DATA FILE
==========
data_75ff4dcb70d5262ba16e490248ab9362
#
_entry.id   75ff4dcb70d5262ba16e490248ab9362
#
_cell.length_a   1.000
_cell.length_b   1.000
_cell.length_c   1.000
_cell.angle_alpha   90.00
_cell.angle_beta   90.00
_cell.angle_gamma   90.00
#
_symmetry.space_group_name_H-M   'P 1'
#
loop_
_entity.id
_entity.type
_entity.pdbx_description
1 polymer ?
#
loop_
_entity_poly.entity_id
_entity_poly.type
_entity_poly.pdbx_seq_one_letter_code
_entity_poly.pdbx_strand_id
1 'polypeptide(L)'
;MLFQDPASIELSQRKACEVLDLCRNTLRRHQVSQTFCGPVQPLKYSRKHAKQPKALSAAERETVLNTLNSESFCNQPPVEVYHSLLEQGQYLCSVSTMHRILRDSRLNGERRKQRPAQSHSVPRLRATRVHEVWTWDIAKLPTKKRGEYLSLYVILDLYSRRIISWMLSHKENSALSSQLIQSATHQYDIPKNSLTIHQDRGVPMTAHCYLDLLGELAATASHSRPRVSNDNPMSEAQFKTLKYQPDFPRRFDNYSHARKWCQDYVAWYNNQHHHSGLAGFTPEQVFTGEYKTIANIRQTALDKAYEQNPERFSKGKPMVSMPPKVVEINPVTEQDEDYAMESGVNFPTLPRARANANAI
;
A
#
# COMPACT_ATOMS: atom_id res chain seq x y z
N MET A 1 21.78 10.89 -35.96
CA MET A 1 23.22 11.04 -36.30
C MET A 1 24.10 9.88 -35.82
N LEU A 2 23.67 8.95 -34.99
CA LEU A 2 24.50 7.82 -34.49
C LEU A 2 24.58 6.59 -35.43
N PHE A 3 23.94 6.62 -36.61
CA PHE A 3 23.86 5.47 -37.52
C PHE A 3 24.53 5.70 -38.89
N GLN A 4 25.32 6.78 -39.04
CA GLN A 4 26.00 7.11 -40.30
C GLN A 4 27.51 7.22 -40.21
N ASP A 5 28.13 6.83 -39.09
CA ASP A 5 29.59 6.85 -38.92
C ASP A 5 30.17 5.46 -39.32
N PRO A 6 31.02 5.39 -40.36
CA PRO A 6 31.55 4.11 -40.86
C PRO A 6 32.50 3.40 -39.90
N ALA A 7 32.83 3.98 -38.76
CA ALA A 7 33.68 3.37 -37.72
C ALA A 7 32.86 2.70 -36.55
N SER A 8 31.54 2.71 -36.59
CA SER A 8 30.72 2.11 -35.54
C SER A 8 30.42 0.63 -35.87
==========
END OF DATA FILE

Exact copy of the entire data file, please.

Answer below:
data_75ff4dcb70d5262ba16e490248ab9362
#
_entry.id   75ff4dcb70d5262ba16e490248ab9362
#
_cell.length_a   1.000
_cell.length_b   1.000
_cell.length_c   1.000
_cell.angle_alpha   90.00
_cell.angle_beta   90.00
_cell.angle_gamma   90.00
#
_symmetry.space_group_name_H-M   'P 1'
#
loop_
_entity.id
_entity.type
_entity.pdbx_description
1 polymer ?
#
loop_
_entity_poly.entity_id
_entity_poly.type
_entity_poly.pdbx_seq_one_letter_code
_entity_poly.pdbx_strand_id
1 'polypeptide(L)'
;MLFQDPASIELSQRKACEVLDLCRNTLRRHQVSQTFCGPVQPLKYSRKHAKQPKALSAAERETVLNTLNSESFCNQPPVEVYHSLLEQGQYLCSVSTMHRILRDSRLNGERRKQRPAQSHSVPRLRATRVHEVWTWDIAKLPTKKRGEYLSLYVILDLYSRRIISWMLSHKENSALSSQLIQSATHQYDIPKNSLTIHQDRGVPMTAHCYLDLLGELAATASHSRPRVSNDNPMSEAQFKTLKYQPDFPRRFDNYSHARKWCQDYVAWYNNQHHHSGLAGFTPEQVFTGEYKTIANIRQTALDKAYEQNPERFSKGKPMVSMPPKVVEINPVTEQDEDYAMESGVNFPTLPRARANANAI
;
A
#
# COMPACT_ATOMS: atom_id res chain seq x y z
N MET A 1 21.78 10.89 -35.96
CA MET A 1 23.22 11.04 -36.30
C MET A 1 24.10 9.88 -35.82
N LEU A 2 23.67 8.95 -34.99
CA LEU A 2 24.50 7.82 -34.49
C LEU A 2 24.58 6.59 -35.43
N PHE A 3 23.94 6.62 -36.61
CA PHE A 3 23.86 5.47 -37.52
C PHE A 3 24.53 5.70 -38.89
N GLN A 4 25.32 6.78 -39.04
CA GLN A 4 26.00 7.11 -40.30
C GLN A 4 27.51 7.22 -40.21
N ASP A 5 28.13 6.83 -39.09
CA ASP A 5 29.59 6.85 -38.92
C ASP A 5 30.17 5.46 -39.32
N PRO A 6 31.02 5.39 -40.36
CA PRO A 6 31.55 4.11 -40.86
C PRO A 6 32.50 3.40 -39.90
N ALA A 7 32.83 3.98 -38.76
CA ALA A 7 33.68 3.37 -37.72
C ALA A 7 32.86 2.70 -36.55
N SER A 8 31.54 2.71 -36.59
CA SER A 8 30.72 2.11 -35.54
C SER A 8 30.42 0.63 -35.87